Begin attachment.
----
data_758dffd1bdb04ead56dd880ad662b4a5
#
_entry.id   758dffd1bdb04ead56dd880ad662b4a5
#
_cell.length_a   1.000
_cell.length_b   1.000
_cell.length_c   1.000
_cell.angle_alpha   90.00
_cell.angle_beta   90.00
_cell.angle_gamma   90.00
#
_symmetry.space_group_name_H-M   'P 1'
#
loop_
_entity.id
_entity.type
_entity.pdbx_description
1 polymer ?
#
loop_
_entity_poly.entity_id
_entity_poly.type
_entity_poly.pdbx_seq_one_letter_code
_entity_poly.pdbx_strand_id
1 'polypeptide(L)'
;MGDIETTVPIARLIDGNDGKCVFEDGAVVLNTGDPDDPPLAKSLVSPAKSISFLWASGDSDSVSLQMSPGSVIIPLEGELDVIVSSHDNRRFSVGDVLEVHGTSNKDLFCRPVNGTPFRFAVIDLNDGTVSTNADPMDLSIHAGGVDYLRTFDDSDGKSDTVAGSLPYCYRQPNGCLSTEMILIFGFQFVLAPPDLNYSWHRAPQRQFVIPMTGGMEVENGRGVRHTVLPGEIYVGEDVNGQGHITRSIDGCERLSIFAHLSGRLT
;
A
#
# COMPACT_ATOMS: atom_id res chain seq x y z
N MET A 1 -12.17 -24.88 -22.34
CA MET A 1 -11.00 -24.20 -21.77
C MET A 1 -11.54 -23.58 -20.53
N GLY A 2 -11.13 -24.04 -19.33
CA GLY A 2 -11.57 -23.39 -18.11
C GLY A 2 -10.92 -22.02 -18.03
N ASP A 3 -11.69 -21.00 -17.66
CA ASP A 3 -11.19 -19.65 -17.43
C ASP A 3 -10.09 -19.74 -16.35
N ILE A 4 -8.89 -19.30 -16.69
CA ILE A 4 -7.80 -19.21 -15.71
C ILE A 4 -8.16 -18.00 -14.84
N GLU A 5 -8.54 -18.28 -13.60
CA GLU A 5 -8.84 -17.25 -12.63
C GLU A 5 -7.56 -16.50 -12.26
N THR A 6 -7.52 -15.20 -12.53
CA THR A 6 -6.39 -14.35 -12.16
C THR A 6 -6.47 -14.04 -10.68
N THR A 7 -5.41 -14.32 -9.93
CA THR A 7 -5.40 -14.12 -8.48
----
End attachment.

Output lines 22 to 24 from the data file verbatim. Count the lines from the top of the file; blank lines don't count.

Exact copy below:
_entity_poly.type
_entity_poly.pdbx_seq_one_letter_code
_entity_poly.pdbx_strand_id